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The timing of these auctions is as traditional as a drink at the 19th but this year’s round of sales was joined by a new player – Bob Gowland who led Phillips into this market in the early 1980s, and recently decided to go it alone. He held his first sale, in Miami of all places, in March this year where he established a record for a golf ‘wood’ at auction by selling a mid-18th century play club for $132,000 (£94,285).

There was nothing of equivalent rarity at either of these sales in July, nor indeed at the London sales held by Sotheby’s and Christie’s South Kensington at the same time.

“For some reason the quality wasn’t so great this year,” said Manfred Schotten, a specialist dealer from Oxfordshire, “and estimates seemed to be high on the average material, and that stopped people even starting to bid.”

So far, so like other areas of the antiques market. Indeed, golfing paintings seemed buoyant at all the sales, and Mr Schotten reported an excellent response to his own exhibition of golfing art and memorabilia, it was just the middle-range clubs, balls and ephemera which seemed to struggle.

However, for the very rarest items at both these sales there was a strong response, with Jaimie Patino, owner of Valderrama Golf Club, maintaining his status as the John Paul Getty of this collecting market.

He topped Gowland’s sale, bidding £22,000 on a rare wooden gutty ball cutter stamped W.Park (believed to be young Willie) although, as the third such cutter to have appeared in the past decade, it was also the cheapest. Even so, prices for the more common metal gutty cutters and related tools pale by comparison, as witnessed by the cast iron gutty press by John White at Phillips Chester, which sold at £2800.

Phillips’ great rarity was a ‘feathery’ ball by David Marshall, c.1830, with an ink written weight. These are the earliest professionally made golf balls, stuffed with goose feathers and bound with cowhide, and their friable nature meant that few would have survived even a single round, hence their rarity.

Despite this, and because there is an unknown quantity yet to be dug out of old courses, the market has learnt to discriminate between featheries on grounds of age, maker, appearance and condition, thus keeping prices stable. Thus, a relatively late feathery, c.1840, of average shape by Allan Robertson only fetched £6000 at Sotheby’s London on July 11, whereas this earlier Marshall ball in finer condition fetched £23,000. This compares with the Robertson feathery in fine condition and dated 1824, which brought £24,000 at Christie’s South Kensington last year and the last occasion that Phillips offered a Marshall feathery, in July 1995, when the price was £17,000.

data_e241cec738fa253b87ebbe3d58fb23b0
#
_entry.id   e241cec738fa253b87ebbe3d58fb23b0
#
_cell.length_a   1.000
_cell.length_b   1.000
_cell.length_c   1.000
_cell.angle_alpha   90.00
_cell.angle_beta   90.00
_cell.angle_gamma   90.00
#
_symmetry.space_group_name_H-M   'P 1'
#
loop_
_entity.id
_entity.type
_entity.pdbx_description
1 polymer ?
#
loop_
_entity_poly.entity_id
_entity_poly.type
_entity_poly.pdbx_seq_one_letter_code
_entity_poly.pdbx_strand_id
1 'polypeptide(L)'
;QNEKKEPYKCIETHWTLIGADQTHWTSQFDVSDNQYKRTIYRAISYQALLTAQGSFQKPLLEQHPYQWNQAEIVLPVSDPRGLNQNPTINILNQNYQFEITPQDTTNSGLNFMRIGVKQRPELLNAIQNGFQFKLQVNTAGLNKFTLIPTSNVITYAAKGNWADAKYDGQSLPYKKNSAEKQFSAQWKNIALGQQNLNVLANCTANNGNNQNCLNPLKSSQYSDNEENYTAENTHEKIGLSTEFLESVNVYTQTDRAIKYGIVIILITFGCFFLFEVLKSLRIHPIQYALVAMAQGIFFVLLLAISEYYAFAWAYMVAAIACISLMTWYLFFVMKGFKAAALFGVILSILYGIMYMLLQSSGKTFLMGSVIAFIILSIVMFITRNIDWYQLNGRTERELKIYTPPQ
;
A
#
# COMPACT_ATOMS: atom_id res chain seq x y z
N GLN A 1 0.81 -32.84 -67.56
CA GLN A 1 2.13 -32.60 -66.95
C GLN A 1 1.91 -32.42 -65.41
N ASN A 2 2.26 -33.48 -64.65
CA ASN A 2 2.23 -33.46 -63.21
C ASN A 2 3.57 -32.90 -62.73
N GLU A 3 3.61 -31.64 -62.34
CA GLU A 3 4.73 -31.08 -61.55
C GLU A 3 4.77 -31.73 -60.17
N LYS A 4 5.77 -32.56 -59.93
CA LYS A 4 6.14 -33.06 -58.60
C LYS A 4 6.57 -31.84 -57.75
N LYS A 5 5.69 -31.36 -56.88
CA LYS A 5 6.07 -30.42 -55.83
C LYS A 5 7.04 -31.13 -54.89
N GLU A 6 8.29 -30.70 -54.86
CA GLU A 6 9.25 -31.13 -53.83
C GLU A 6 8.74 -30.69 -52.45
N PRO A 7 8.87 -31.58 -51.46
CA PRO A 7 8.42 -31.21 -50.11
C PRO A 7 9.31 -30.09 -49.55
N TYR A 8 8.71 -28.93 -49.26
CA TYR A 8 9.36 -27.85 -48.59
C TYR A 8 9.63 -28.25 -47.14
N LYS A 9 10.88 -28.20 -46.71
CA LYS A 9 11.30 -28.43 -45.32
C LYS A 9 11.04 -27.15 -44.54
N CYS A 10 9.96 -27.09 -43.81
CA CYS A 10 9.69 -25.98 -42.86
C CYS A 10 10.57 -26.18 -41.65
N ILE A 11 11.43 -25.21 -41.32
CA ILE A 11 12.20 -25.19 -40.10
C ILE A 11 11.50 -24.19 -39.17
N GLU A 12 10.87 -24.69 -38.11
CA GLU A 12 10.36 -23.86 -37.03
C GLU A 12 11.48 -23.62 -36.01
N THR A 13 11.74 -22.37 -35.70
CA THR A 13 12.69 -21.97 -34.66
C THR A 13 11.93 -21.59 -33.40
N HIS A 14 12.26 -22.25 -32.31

There was resistance to a Gourlay feathery in poor condition – the estimate of £4000-6000 was too high, while a quartet of commoner Forgan-style gutty balls carrying the same expectations also failed to sell.

Bob Gowland’s small offering of 20th century balls failed to impress, although there were good responses to early patterned and dimpled balls.

A hacked Durable with Crescent Colonel marking, together with a split and chipped Star Challenger made £400 (estimate £150-180), a Royal and Ancient Challenger in the rectangular box pattern and a Capon Heaton star in a circle pattern, both with hacks and split equators, fetched £380, and a hacked Burbank swirl recess pattern Streamline PGA Championship ball, and a Joyce indented three-leaf clover ball in a circle pattern with 30 per cent of the paint missing, sold at £340. It is worth remembering these names, for the balls can be picked up in a junk fair or deep rough for nothing.

The best of the named woods and irons were generally selling at bottom or below estimate at both sales. Bob Gowland offered a baffing spoon with golden beech head and stout hickory shaft, 3ft (91.5cm) long, which went at £2800 (estimate £3000-5000) and a more common long-nosed play club in golden beech by Edinburgh makers Anderson & Sons (also known for their fishing rods) featuring a beechwood ‘sleeve’ self grip, made £1200.

A spalding giant niblick was the best of the patent irons, bringing £800, while a rare Simpson Carnoustie hollow iron-headed transitional putter made £500.

At Phillips there was more material to choose from, and speculation that Willie Park Junior had owned a Henry’s Centro iron certainly encouraged bidding on the rare patent club.

The five dots on either side of the smooth faced head corresponds to the markings on the great ball maker’s personal clubs, according to author Alex Watt, and bidding on this c.1904 iron was taken above estimate to £3200 as a consequence.

The woods at Phillips were graced by the presence of a long-nose grassed driver by Hugh Philp, c.1830, which scraped bottom estimate at £5000, although more valuable examples by the maker failed to sell.

Pick of the ephemera was a rare booklet of the Royal and Ancient Golf Club rules for 1842 offered by Bob Gowland. Believed to be the first set of R&A rules published in booklet form, the eight pages bound in cerise cloth sold to a collector at £8000.

Phillips, Chester, July 16
Number of lots offered: 511
Number of lots sold: 381
Sale total: £154,765
Buyer’s premium: 15/10 per cent

Bob Gowland International Golf Auctions, Chester, July 15
Number of lots offered: 234
Number of lots sold: 162
Sale total: n/a
Buyer’s premium: 15 per cent inc .VAT